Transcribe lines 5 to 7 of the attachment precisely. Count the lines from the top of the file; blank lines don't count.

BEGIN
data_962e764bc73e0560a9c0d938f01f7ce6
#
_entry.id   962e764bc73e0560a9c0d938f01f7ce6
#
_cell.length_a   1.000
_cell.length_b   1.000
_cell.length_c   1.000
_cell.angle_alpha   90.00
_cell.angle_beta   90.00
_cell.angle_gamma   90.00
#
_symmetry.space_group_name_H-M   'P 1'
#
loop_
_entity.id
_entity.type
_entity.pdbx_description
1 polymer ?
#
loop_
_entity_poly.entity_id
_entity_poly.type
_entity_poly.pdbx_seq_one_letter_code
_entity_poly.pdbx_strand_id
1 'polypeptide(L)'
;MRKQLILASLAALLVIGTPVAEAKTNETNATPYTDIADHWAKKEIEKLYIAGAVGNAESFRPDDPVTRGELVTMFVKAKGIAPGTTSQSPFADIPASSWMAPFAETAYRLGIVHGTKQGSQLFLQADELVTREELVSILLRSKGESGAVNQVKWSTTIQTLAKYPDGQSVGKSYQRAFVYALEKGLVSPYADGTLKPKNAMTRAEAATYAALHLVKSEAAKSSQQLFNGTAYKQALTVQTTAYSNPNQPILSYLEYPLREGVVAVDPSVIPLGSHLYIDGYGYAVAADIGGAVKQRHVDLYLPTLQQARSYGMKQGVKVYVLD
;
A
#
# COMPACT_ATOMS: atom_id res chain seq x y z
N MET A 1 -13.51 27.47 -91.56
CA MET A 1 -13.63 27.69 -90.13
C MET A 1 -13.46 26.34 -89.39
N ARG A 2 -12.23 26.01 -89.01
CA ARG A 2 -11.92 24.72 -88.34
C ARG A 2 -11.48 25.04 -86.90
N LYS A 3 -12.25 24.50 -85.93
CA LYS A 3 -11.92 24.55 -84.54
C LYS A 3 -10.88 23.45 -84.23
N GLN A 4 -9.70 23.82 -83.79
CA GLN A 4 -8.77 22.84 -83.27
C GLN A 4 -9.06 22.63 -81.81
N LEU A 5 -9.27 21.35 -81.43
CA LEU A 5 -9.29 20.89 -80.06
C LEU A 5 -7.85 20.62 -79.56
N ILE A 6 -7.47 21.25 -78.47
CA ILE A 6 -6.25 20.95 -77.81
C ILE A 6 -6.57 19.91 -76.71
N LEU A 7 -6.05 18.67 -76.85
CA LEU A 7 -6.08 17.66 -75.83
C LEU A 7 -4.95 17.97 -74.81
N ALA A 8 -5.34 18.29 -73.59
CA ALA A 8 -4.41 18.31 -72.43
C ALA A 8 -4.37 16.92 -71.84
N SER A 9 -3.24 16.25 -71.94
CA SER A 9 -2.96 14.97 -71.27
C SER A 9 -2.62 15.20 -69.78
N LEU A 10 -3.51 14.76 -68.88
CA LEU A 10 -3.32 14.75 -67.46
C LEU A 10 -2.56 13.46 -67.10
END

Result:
_cell.length_a   1.000
_cell.length_b   1.000
_cell.length_c   1.000